I loved the way the poem opens with eternal whisperings being kept around. This mysterious introduction implies romanticism immediately. I also realized that the sea and word eternal have a common parallel. Countries throughout history change while the sea does not. As time passes the countries' people and image changes. Wars force a country to be rebuilt and other countries influence the rebirth of their neighbour countries. Seas on the other hand remain constant as travellers since the beginning use them as a means of travel. On these long voyages of discovery, war path, or adventure I can only imagine the array of emotions and conversations that have been held at sea.
The word "Cavern" that is continuously mentioned throughout the poem, and capitalized adds to this sense of mystery. Cavern meaning a deep cave. Hecate which is the Greek goddess associated with witchcraft and the underworld is also brought into the equation. When I looked up the word swell I found that it meant the heaving of the sea after a storm. The language in this poem paints a very mysterious picture. The violent movement of the water after a storm invading these deep caves in the ocean until "the spell of Hecate leaves them in their old shadowy sound".
After creating this vigorous image a gentle and soft side of the sea is seen. Even though such rough conditions can take place, a simple, small seashell can remain barely moved from where it was dropped some time ago. The words "gentle" and "temper" beside each other provide an interesting prardox. What is a gentle temper? I think Keats described a gentle temper extremely well with his seashell example. There also seems to be a cycle at work in nature, an understanding almost that there forces are to work hand in hand. Heaven's "unbound" wind is what pushes this shell to where it falls and the water which moves furiously in and out of this cavern after a storm barley moves this little object as if there's a respect for eachother's elements.
The poem concludes on an exciting note. Go hear the "melody" that is created. Hear the sound until you start thinking anxiously as if "sea nymphs" wrote poetry is the message to be taken in by his poem, and a beautiful one it is. The poem commences with high energy and retains it throughout until the very last word. By the end of the poem one is convinved that experiencing this aspect of nature is a must.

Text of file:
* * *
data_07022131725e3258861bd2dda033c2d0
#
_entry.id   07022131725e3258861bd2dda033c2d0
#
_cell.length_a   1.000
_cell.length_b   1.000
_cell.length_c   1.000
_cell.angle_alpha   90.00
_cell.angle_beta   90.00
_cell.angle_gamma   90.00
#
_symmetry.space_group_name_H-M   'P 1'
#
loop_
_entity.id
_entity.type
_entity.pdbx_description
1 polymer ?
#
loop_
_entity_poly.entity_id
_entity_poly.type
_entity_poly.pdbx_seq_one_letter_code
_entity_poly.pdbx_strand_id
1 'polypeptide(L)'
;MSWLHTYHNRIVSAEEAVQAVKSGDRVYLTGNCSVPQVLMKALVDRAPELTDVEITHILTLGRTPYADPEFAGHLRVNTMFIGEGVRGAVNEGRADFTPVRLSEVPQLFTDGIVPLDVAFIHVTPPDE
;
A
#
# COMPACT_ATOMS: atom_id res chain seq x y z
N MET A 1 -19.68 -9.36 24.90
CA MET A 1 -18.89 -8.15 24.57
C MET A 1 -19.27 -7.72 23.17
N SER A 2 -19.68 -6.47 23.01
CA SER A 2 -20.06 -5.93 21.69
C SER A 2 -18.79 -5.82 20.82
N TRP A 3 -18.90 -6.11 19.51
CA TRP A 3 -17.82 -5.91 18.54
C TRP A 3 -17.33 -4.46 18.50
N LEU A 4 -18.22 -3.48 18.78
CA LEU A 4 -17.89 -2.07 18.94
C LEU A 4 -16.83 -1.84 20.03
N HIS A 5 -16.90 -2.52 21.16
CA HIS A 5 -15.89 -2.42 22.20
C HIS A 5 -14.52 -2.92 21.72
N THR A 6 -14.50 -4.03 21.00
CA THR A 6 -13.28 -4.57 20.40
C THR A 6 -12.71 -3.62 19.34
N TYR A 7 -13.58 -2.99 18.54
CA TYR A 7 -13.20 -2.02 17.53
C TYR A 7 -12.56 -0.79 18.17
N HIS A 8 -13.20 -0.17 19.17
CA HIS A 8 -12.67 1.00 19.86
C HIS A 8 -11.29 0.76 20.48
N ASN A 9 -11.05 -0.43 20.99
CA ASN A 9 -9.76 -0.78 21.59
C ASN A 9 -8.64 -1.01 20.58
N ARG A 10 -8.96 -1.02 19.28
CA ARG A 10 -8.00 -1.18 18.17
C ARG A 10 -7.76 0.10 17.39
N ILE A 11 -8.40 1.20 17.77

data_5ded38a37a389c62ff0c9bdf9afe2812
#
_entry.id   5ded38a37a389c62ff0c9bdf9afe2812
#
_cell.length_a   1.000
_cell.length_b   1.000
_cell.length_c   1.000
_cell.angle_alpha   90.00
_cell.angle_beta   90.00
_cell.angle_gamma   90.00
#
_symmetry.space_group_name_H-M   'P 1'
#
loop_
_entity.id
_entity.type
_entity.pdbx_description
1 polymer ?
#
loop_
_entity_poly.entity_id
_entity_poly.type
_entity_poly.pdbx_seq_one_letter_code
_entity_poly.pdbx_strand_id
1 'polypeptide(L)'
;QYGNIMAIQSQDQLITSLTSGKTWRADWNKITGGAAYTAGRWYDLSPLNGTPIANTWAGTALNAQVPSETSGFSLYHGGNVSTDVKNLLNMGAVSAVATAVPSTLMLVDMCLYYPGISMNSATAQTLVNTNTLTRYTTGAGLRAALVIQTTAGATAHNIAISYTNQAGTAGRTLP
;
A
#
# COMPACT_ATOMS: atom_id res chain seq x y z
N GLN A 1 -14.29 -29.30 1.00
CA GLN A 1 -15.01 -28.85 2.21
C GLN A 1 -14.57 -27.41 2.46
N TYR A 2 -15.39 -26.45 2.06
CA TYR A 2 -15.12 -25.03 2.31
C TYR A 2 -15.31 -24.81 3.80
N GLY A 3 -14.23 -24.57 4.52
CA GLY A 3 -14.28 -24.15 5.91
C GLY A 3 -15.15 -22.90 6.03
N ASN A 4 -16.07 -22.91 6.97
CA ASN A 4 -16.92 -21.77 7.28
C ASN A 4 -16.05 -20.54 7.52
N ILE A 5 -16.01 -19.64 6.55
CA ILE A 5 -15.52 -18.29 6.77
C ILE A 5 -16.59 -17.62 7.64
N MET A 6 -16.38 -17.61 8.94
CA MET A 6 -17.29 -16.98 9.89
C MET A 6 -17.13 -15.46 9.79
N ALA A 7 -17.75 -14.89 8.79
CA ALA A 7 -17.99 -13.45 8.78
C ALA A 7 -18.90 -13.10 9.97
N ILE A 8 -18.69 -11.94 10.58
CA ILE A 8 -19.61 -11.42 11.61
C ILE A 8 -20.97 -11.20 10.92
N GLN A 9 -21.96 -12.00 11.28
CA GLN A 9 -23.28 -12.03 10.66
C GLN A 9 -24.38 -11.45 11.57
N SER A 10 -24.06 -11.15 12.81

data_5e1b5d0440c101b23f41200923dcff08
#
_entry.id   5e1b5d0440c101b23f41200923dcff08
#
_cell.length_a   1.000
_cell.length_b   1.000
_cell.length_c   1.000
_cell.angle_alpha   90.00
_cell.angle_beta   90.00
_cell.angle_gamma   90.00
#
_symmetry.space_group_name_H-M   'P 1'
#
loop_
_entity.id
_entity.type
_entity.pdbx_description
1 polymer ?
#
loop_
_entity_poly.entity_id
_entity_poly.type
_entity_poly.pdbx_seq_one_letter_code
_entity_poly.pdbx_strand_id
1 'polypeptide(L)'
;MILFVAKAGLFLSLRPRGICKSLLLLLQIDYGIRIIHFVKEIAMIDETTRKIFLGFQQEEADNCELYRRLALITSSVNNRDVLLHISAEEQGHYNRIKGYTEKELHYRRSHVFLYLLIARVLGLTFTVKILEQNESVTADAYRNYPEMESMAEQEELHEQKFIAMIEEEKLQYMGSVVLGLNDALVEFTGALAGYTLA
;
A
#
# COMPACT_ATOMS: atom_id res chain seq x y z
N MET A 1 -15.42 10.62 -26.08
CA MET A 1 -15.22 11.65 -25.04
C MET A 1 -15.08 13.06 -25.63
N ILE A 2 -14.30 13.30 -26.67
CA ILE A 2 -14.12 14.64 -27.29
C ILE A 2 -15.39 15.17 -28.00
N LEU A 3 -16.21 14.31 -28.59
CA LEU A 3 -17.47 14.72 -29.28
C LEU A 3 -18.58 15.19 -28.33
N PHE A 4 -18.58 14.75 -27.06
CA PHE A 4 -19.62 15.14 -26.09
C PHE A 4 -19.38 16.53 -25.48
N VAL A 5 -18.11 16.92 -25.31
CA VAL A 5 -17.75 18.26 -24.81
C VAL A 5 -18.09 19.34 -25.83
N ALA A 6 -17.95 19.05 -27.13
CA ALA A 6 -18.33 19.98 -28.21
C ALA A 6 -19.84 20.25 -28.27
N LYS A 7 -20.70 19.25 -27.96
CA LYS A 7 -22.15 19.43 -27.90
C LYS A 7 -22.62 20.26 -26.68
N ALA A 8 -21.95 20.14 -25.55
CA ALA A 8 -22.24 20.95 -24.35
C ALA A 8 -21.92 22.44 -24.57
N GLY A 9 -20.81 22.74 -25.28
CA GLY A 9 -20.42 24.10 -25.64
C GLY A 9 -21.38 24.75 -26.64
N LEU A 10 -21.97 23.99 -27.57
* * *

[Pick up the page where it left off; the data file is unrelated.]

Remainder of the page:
Dying Speech of an Old Philosopher

I strove with none, for none was worth my strife:
Nature I loved, and, next to Nature, Art:
I warmed both hands before the fire of Life;
It stinks; and I am ready to depart.

Walter Savage Landor

I've often wondered how is it that a person finds themselves? What I've come to conclude is that a person grows up by thinking about issues of pain, love, death etc. I believe its healthy to ponder such topics in depth and even exchange your ideas with a person close to you.
Last week I heard a person say that "in pain the soul refines itself". This phrase has ran through my mind countless times in the past week. This quote gives sense to why there is pain in life. So seldom do we reflect on anything when everything is going well. Like Rosita said about starting life anew, life seems to be brought in to context once again when our world is shaken. Our foundations are so fragile and life can really "stink" at times.
The first line of this poem struck me as odd. Was their nobody in this poets life that was worth strife? What kind of life can this be in which strife has been avoided? Is it even possible? It seems to have negative tone to it, as soon as life starts to stink departure is the way out. The poem according to my perspective has been written backwards. When we are ready to depart because "life stinks" is when we need to turn to nature and art as an inspiration to find a new birth.

Saturday, January 15, 2005

Bon Amors

What Should I Say

What should I say
Since faith is dead,
And truth away
From you is fled?
Should I be led
With doubleness?
Nay, nay, Mistress!

I promised you
And you promised me,
To be as true
As I would be;
But since I see
Your double heart,
Farewell my part!

Though for to take
It is not my mind
But to forsake-
I am not blind-
And as I find
So will I trust.
Farewell, unjust!

Can ye say nay?
But you said
That I alway
Should be obeyed;
And thus betrayed
Or that I wist-
Farewell, unkist!

In last weeks lecture we talked about a kind of love or a kind of poetry about love that focued around certain language that portrayed strong feelings. It was a very different kind of love than Sappho's love poetry that was very intense and passionate. This poetry that was brought alive by Dante Alighieri and Francesco Petrarca was a patient poetry in which a key emotion that usually surfaced in the poetry was a deep yearning for the loved one.
Since Thomas Wyatt was mentioned in lecture as one of the first poets who successfullly translated this type of poetry into english I decided to look at one of his poems. I picked "What ShouldI Say" as my poem because of the title. I find that in any situation where there is a desire for someone the first question asked in our minds or to our friends is, what should I say? or what should I do? I found the title very appropriate and real even today.
After reading the first stanza however I found that this poem was not looking for the words to swoop someone of their feet, but quite the opposite. It seems that this poem is deeling with feelings and ideas of betrayal of faith as is says, "faith is dead." Two negative questions are asked in the stanza, "and truth away from you is fled?", and "should I be led with doubleness?" Though their both questions I think because of the way the questions are asked the speaker knows the answer to both but has not yet accepted the answers. I come to this conclusion also because of the last line of the stanza as it says, "nay, nay mistress." On the other hand it could be that this faith that has been lost between the two was misunderstood. The term mistress means an upper class married woman. A typical characteristic of this type of love poetry can be a false sense of committment and love as the desire is often for a partner already committed.